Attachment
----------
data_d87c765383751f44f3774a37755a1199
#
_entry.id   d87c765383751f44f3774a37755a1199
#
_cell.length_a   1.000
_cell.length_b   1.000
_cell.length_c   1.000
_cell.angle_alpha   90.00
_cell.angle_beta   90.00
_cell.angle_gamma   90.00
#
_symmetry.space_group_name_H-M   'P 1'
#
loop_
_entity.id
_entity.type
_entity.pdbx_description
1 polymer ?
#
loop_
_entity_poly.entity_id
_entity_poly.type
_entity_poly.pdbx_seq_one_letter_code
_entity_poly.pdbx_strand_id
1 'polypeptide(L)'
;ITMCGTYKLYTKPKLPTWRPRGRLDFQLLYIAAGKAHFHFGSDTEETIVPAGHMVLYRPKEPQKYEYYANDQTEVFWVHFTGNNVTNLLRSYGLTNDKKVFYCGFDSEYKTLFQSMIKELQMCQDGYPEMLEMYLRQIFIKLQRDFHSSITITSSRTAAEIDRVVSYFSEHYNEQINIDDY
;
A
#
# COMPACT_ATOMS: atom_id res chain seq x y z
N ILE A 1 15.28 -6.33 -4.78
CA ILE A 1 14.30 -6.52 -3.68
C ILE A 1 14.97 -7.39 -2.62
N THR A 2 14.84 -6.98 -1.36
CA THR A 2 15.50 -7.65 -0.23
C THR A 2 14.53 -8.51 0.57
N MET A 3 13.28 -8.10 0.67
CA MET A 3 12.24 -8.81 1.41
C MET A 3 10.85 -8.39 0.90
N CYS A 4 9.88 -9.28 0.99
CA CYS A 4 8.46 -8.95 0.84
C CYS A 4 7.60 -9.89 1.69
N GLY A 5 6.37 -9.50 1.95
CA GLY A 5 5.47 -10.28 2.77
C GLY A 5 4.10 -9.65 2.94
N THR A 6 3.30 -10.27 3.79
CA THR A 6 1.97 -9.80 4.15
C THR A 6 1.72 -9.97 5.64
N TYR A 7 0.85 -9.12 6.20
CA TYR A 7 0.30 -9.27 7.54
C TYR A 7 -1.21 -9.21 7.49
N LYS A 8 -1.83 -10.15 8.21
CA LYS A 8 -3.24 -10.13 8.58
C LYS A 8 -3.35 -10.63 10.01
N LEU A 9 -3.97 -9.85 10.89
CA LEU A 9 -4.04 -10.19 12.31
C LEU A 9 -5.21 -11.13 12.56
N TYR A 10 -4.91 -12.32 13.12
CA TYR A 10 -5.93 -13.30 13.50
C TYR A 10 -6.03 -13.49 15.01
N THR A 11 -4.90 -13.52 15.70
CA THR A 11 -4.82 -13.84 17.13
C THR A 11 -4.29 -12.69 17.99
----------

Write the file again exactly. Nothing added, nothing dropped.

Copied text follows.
data_d87c765383751f44f3774a37755a1199
#
_entry.id   d87c765383751f44f3774a37755a1199
#
_cell.length_a   1.000
_cell.length_b   1.000
_cell.length_c   1.000
_cell.angle_alpha   90.00
_cell.angle_beta   90.00
_cell.angle_gamma   90.00
#
_symmetry.space_group_name_H-M   'P 1'
#
loop_
_entity.id
_entity.type
_entity.pdbx_description
1 polymer ?
#
loop_
_entity_poly.entity_id
_entity_poly.type
_entity_poly.pdbx_seq_one_letter_code
_entity_poly.pdbx_strand_id
1 'polypeptide(L)'
;ITMCGTYKLYTKPKLPTWRPRGRLDFQLLYIAAGKAHFHFGSDTEETIVPAGHMVLYRPKEPQKYEYYANDQTEVFWVHFTGNNVTNLLRSYGLTNDKKVFYCGFDSEYKTLFQSMIKELQMCQDGYPEMLEMYLRQIFIKLQRDFHSSITITSSRTAAEIDRVVSYFSEHYNEQINIDDY
;
A
#
# COMPACT_ATOMS: atom_id res chain seq x y z
N ILE A 1 15.28 -6.33 -4.78
CA ILE A 1 14.30 -6.52 -3.68
C ILE A 1 14.97 -7.39 -2.62
N THR A 2 14.84 -6.98 -1.36
CA THR A 2 15.50 -7.65 -0.23
C THR A 2 14.53 -8.51 0.57
N MET A 3 13.28 -8.10 0.67
CA MET A 3 12.24 -8.81 1.41
C MET A 3 10.85 -8.39 0.90
N CYS A 4 9.88 -9.28 0.99
CA CYS A 4 8.46 -8.95 0.84
C CYS A 4 7.60 -9.89 1.69
N GLY A 5 6.37 -9.50 1.95
CA GLY A 5 5.47 -10.28 2.77
C GLY A 5 4.10 -9.65 2.94
N THR A 6 3.30 -10.27 3.79
CA THR A 6 1.97 -9.80 4.15
C THR A 6 1.72 -9.97 5.64
N TYR A 7 0.85 -9.12 6.20
CA TYR A 7 0.30 -9.27 7.54
C TYR A 7 -1.21 -9.21 7.49
N LYS A 8 -1.83 -10.15 8.21
CA LYS A 8 -3.24 -10.13 8.58
C LYS A 8 -3.35 -10.63 10.01
N LEU A 9 -3.97 -9.85 10.89
CA LEU A 9 -4.04 -10.19 12.31
C LEU A 9 -5.21 -11.13 12.56
N TYR A 10 -4.91 -12.32 13.12
CA TYR A 10 -5.93 -13.30 13.50
C TYR A 10 -6.03 -13.49 15.01
N THR A 11 -4.90 -13.52 15.70
CA THR A 11 -4.82 -13.84 17.13
C THR A 11 -4.29 -12.69 17.99